• Namespace – Allows us to separate a segment of the cluster dedicated to a certain purpose like for example a certain project or team of devs.

Higher-Level Abstractions

  • ReplicaSet – Ensures that the amount of pod we want is what is running.
  • Deployment – provides declarative updates for pods and replicaset.
  • StatefulSet – workload API object used to manage stateful applications like databases.
  • DaemonSet – Ensures that all or some worker nodes run a copy of a pod. This is useful for daemon applications like fluentd.
  • Job – creates one or more pods and run a certain task or tasks to completion, then delete pods.

Kubernetes Architecture & Components

A k8s cluster is made up of a Master node which is what exposes the API, schedules deployments and manage the cluster in general. Multiple Worker nodes responsible for container runtime, like Docker or rkt, along with an agent that communicates with the master.

Master Components:

  • Kube-apiserver – This is what exposes the API.
  • Etcd – This is Key-Value store that stores all the cluster data.
  • Kube-scheduler – This is what schedules new pods on worker nodes
  • Kube-controller-manager – This is what runs the controllers.
  • Cloud-controller-manager – This is what talks to cloud providers

These things are what make up a master node. Etcd can be ran on the same server as a master node or on a dedicated cluster.

Node Components:

  • Kubelet – An agent that makes sure containers are running in a pod.
  • Kube-proxy – Keeps network rules and perform forwarding.
  • Container Runtime – Responsible for running containers.

Here is a basic architectural diagram.

How to Install Kubernetes

Installing k8s locally is simple and straightforward. You need two things to get up and running, Kubectl and Minikube.

  • Kubectl – CLI tool used to interact with the cluster.
  • Minikube – This is a binary that deploys a k8s cluster locally on a development machine.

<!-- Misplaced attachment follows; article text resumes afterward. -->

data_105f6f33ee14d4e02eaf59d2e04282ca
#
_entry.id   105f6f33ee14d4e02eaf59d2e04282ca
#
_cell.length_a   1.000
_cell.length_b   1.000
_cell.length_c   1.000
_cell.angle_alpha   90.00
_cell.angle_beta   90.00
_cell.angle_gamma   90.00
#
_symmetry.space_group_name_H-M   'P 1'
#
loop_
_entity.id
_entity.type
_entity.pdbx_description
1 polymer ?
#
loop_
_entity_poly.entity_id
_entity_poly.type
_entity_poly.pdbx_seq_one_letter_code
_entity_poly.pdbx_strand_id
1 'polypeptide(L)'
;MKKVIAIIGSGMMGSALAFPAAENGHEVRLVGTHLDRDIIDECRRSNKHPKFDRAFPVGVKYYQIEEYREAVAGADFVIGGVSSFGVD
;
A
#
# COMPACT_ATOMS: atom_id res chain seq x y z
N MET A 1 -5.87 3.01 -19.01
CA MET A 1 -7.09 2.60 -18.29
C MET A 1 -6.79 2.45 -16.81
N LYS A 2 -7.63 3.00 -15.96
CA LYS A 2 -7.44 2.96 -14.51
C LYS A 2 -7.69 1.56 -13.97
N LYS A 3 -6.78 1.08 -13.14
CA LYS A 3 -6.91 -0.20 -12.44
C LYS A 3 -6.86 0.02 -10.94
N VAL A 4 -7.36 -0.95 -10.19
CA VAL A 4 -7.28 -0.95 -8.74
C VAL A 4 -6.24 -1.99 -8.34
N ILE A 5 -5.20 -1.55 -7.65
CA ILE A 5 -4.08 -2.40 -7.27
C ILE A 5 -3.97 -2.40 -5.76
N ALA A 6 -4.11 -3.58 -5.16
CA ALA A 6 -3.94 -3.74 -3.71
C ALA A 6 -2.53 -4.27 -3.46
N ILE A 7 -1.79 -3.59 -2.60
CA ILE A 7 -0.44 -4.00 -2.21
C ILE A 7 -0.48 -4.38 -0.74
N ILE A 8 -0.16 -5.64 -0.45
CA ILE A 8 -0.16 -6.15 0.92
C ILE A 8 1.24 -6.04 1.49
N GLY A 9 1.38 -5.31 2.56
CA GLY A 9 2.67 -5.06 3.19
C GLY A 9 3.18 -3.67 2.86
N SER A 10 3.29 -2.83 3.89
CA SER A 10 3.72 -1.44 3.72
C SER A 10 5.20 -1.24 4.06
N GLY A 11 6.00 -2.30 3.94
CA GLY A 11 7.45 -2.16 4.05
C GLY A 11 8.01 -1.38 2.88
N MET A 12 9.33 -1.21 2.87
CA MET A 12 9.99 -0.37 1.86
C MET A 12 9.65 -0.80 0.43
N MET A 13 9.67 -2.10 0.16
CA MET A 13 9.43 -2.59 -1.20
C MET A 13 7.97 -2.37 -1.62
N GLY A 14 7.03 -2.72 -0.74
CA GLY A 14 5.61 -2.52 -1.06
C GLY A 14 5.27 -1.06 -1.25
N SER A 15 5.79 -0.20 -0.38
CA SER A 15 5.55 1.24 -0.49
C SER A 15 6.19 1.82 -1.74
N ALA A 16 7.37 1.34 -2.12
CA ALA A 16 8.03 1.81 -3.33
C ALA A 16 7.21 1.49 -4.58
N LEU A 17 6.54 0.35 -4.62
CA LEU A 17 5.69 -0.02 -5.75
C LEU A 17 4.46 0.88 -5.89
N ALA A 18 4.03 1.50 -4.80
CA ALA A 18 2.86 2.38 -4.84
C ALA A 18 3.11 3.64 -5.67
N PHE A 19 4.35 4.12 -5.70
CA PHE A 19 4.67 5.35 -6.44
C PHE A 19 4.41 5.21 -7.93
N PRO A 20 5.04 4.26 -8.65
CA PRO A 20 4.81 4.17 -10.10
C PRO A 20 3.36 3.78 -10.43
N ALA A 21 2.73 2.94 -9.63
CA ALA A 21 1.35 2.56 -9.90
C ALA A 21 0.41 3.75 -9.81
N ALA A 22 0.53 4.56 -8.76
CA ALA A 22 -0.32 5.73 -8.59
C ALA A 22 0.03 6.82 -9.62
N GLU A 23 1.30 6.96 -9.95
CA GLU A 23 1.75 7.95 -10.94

With these two things you can start deploying your containerized apps to a k8s cluster locally within few minutes. For a production grade cluster that is highly available, you can use tools like Kops, EKS, which is a managed service provided by AWS or GKE provided by Google to name a few.

What will Kubernetes not do for you?

So far, we have touched on the cool things k8s will do for us. Let’s briefly touch on what it does not do.

  • It doesn’t limit the type of apps you can deploy. It allows any type of app written in any language. As long as it fits in a container, it will deploy it.
  • It does not replace tools like Jenkins so it will not build your application for you.
  • It is not a middleware so it will not perform tasks that a middleware performs like message bus or caching to name a few.
  • Does not care which logging solution is used. Have your app log to stdout, then you can collect the logs with whatever you want.
  • Does not care about your config language (e.g json).

K8s is not opinionated with these things simply to allow us to build our app the way we want, expose any type of information and collect that information however we want.

Kubernetes Competitors

There are other tools similar to k8s. For example, there is Docker Compose, which is good for staging but not production ready or Nomad which allows us to do cluster management and scheduling but it does not solve our secret and config management, service discover and monitoring needs, Netflix just open sourced their orchestration platform called Titus therefor there aren’t enough people using it in production except for the Netflix folks. Overall, k8s offers the best features out of the box with 3rd party add-ons projects to extend its functionality.


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Last updated: 12/04/2018

These postings are my own and do not necessarily represent BMC's position, strategies, or opinion.

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About the author

Toye Idowu

Toye Idowu

Olatoye is a Certified Kubernetes Administrator and experienced DevOps/Platform engineering Consultant with a demonstrated history of working in the Information Technology and Services industry.